For Lakers fans, the focus on Chris Paul and Dwight Howard over the last few weeks has grown into something close to obsession.
In that context, Wednesday was not a good day.
The morning began with news the Orlando Magic were talking seriously with the New Jersey Nets to send Howard up the coast. Then, word spread the Magic simply weren't talking. At least not right now, and not until offers improve substantially and/or they're fully convinced Howard can't be persuaded to stay. If that wasn't disappointing enough, a day after snagging Chauncey Billups essentially for nothing, the Clippers went ahead and pulled off the Chris Paul deal. Suddenly the team with the buzz, the great young stars, the exciting brand of basketball, and high-end upside wears red, white and blue.
Strange days indeed.
Monday morning in the wake of CP3-to-LAC 1.0, I prepped a post praising the Clippers for pulling off not just a quality trade on the floor -- Paul running pick-and-roll with Blake Griffin is enough to make any hoops fan salivate -- but one giving them legitimacy they've never had. A genuine superstar said he was willing to go there, and give them two years. Seems silly to a Lakers fan, but it's monumental for the Clippers as an organization. I wrote how the Lakers (who, by the way, should have Paul on their roster right now), needed to remain patient, and not overreact to a moment that will surely upset their front office and fan base alike.
That post never saw daylight, but turned into this one. The message was the same. The Lakers can't freak out. They have to count to 10 and understand that fundamentally, nothing about what happens to them going forward changes. Once the league decided (a) Paul wasn't going to be a Laker, and (b) it wanted a package of prospects and picks the Lakers simply couldn't compete with (not without help, at least), CP3 wasn't coming here.
Which leaves Howard.
He's off the market today. Probably tomorrow, too, and I'm even willing to push it into next week. But at some point, Howard will return. Otis Smith will start taking phone calls, this assuming he really ever stops.
The problem for the Lakers is one of timing, because fundamentally, that obsession with Howard/Paul is based on two basic fears surrounding the team. First, that it's not good enough to win a title this season, squandering one of Kobe's last years as a truly elite player. Second, that the Lakers don't have another superstar in the fold to take over for Kobe when that day comes, ensuring a seamless, star-to-star transfer of power. Kobe runs his flag down the pole, the other guy runs his up. Easy peasy.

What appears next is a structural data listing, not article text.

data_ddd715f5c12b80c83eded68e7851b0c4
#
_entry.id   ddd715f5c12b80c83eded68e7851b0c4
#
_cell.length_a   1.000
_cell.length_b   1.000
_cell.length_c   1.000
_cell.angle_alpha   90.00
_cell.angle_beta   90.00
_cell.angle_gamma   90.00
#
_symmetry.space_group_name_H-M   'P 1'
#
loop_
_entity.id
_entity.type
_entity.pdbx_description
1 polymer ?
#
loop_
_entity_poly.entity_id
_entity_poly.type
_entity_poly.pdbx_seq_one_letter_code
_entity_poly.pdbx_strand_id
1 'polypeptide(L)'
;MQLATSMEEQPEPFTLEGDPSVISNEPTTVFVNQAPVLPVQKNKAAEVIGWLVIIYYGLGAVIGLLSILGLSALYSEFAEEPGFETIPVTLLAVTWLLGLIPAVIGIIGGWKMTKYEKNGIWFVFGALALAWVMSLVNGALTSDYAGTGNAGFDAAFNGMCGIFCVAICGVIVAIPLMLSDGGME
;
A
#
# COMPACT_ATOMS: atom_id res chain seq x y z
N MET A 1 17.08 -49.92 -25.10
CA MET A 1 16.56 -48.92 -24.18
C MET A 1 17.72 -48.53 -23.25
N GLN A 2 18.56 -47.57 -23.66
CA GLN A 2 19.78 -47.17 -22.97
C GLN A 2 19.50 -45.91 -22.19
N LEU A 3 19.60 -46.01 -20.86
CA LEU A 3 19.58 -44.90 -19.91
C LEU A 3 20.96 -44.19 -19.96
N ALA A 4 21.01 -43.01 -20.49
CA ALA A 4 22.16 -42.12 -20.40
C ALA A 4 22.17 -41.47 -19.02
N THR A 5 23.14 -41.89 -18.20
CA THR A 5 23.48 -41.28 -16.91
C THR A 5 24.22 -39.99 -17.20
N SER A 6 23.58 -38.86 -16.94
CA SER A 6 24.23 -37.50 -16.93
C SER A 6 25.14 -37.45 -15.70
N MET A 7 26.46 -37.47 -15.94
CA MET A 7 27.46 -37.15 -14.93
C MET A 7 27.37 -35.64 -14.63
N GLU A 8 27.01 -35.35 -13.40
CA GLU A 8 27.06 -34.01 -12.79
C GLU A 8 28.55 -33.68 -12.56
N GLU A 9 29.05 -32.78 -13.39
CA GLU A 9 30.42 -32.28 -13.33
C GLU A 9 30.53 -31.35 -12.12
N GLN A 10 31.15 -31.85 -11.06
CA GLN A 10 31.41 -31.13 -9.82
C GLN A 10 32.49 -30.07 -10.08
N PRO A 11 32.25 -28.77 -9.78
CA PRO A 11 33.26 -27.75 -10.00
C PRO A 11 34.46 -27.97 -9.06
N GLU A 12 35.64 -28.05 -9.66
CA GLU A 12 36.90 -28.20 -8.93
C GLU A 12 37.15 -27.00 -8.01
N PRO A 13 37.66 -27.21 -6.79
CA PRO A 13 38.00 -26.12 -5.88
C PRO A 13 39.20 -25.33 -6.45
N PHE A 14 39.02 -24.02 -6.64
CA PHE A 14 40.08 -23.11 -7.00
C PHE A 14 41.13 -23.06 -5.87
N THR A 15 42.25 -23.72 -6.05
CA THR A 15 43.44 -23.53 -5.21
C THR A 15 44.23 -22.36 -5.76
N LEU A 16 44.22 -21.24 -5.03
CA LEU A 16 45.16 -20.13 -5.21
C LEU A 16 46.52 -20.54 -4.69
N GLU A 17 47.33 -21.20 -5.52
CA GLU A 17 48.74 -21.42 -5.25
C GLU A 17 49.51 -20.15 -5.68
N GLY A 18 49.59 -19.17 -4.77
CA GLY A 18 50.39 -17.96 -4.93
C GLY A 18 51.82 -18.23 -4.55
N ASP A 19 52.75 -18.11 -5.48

Except it's very difficult to do both of those things at the same time. Rebuilding, which is really what we're talking about here, is never a fully painless process in the NBA.
Think of a Venn diagram in which one circle is "Improving Now" and the other is "Securing the Future." The overlap between the two, that sweet spot where the colors change and all good things happen, isn't very big. Even the original deal for Paul, sending out Lamar Odom and Pau Gasol and bringing back CP3 and the same $8.9 million trade exception they eventually got from Dallas, didn't make the Lakers better right away. They would have had massive holes to fill in the frontcourt, and no clear path to Howard save everyone assuming it had to be the next move.
Maybe it was. We'll never know.
If the Lakers were to move Gasol and Andrew Bynum for Howard, another popular sports talk hypothetical, it would again secure them the superstar for the future, but would they be better right now? Particularly now that Odom is gone? On the flip side, they could go and use the trade exceptions gained from shipping Odom to Dallas and Sasha Vujacic last season to New Jersey and find useful players to plug into the rotation. Another forward, a solid option at the 2 behind Kobe, and perhaps another high-end guy.
$8.9 million can still buy something good.
All stuff for the "Improving Now" circle, but use those chips to bolster the present and there isn't much left to snag Howard, or any other superstar. Not for the time being, at least. You can see the bind they're in. It's the cost of winning championships in this league. The Lakers have for years traded the future for the present, and the rewards for fans have been rich.
Eventually, though, that gets tougher to do. We all knew this day was coming. The Lakers can still field a championship-caliber roster this season, if they fill their holes. Bryant, Gasol and Bynum still form a formidable big three. In some ways, then, today's news could prove beneficial. If the superstars aren't available, it's easier to make moves designed for this season, and maybe next.
Or maybe the Lakers hold tight, banking on Howard, Deron Williams, or another superstar around whom they can anchor the franchise down the road.
Doing both at the same time? Good luck with that.